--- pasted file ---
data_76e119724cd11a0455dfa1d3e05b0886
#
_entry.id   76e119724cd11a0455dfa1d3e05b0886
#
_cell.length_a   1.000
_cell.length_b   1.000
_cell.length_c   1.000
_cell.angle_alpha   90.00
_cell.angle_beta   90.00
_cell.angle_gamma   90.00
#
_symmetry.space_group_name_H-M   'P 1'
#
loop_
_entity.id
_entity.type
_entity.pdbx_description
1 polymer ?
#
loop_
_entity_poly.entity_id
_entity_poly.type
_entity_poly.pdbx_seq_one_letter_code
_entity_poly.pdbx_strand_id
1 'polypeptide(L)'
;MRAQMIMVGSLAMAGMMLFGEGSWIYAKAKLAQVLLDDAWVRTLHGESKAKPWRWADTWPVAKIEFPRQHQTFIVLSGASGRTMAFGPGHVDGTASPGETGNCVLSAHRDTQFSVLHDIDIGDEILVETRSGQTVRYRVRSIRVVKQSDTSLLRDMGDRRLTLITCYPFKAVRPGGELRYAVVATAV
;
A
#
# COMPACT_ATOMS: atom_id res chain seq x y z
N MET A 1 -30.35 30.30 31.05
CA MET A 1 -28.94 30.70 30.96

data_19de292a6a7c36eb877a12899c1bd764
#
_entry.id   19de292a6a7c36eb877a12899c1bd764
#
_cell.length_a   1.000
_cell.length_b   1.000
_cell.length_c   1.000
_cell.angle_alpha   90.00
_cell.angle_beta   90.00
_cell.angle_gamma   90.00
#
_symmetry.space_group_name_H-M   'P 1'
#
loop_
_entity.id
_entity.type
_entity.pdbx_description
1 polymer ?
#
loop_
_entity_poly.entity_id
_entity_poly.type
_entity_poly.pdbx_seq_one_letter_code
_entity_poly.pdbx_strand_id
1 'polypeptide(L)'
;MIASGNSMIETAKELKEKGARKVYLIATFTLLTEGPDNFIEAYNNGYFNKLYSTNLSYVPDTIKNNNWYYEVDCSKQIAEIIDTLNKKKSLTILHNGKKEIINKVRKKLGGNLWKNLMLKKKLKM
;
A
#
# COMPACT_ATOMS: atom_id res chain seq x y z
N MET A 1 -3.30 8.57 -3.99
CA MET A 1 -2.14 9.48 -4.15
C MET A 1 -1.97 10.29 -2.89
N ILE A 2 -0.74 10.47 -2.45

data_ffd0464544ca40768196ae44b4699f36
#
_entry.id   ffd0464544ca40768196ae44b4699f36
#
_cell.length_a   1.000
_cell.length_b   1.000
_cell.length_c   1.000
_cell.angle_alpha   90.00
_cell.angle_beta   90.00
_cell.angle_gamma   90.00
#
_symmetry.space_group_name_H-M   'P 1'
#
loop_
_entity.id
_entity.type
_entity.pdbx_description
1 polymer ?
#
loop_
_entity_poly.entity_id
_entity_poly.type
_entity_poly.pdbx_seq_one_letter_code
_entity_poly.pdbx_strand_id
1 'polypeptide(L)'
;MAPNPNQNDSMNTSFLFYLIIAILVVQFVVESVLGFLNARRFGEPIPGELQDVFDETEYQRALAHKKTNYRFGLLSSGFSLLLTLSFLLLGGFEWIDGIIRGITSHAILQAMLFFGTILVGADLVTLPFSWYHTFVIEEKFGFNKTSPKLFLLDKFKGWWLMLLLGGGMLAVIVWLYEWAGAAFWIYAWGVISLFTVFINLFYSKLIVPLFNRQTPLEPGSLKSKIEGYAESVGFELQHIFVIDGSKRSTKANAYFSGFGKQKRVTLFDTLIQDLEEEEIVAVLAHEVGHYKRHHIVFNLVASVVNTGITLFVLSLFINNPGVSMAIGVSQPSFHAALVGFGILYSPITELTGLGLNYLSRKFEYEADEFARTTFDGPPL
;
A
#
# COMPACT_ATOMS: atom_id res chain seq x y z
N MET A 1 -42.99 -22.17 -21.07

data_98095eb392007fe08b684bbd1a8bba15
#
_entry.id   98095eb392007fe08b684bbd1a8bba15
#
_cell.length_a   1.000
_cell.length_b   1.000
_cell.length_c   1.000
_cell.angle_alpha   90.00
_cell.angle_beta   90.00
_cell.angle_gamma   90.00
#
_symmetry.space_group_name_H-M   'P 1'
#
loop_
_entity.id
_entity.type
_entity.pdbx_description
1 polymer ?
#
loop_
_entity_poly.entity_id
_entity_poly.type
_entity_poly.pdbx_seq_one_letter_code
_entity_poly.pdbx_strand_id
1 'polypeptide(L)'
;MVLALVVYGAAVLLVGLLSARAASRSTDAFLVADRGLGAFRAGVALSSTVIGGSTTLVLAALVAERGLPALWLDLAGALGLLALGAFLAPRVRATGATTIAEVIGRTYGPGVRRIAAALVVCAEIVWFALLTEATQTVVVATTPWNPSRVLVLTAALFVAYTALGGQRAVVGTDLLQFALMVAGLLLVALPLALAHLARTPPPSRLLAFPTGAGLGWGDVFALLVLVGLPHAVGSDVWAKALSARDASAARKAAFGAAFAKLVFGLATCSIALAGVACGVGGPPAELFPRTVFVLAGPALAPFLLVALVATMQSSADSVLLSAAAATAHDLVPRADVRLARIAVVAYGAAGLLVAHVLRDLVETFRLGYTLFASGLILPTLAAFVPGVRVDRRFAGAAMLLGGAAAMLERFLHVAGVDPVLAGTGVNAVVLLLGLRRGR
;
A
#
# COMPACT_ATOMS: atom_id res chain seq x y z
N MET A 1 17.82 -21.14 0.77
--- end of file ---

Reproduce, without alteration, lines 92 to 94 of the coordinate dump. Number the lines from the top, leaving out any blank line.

;MAPNPNQNDSMNTSFLFYLIIAILVVQFVVESVLGFLNARRFGEPIPGELQDVFDETEYQRALAHKKTNYRFGLLSSGFSLLLTLSFLLLGGFEWIDGIIRGITSHAILQAMLFFGTILVGADLVTLPFSWYHTFVIEEKFGFNKTSPKLFLLDKFKGWWLMLLLGGGMLAVIVWLYEWAGAAFWIYAWGVISLFTVFINLFYSKLIVPLFNRQTPLEPGSLKSKIEGYAESVGFELQHIFVIDGSKRSTKANAYFSGFGKQKRVTLFDTLIQDLEEEEIVAVLAHEVGHYKRHHIVFNLVASVVNTGITLFVLSLFINNPGVSMAIGVSQPSFHAALVGFGILYSPITELTGLGLNYLSRKFEYEADEFARTTFDGPPL
;
A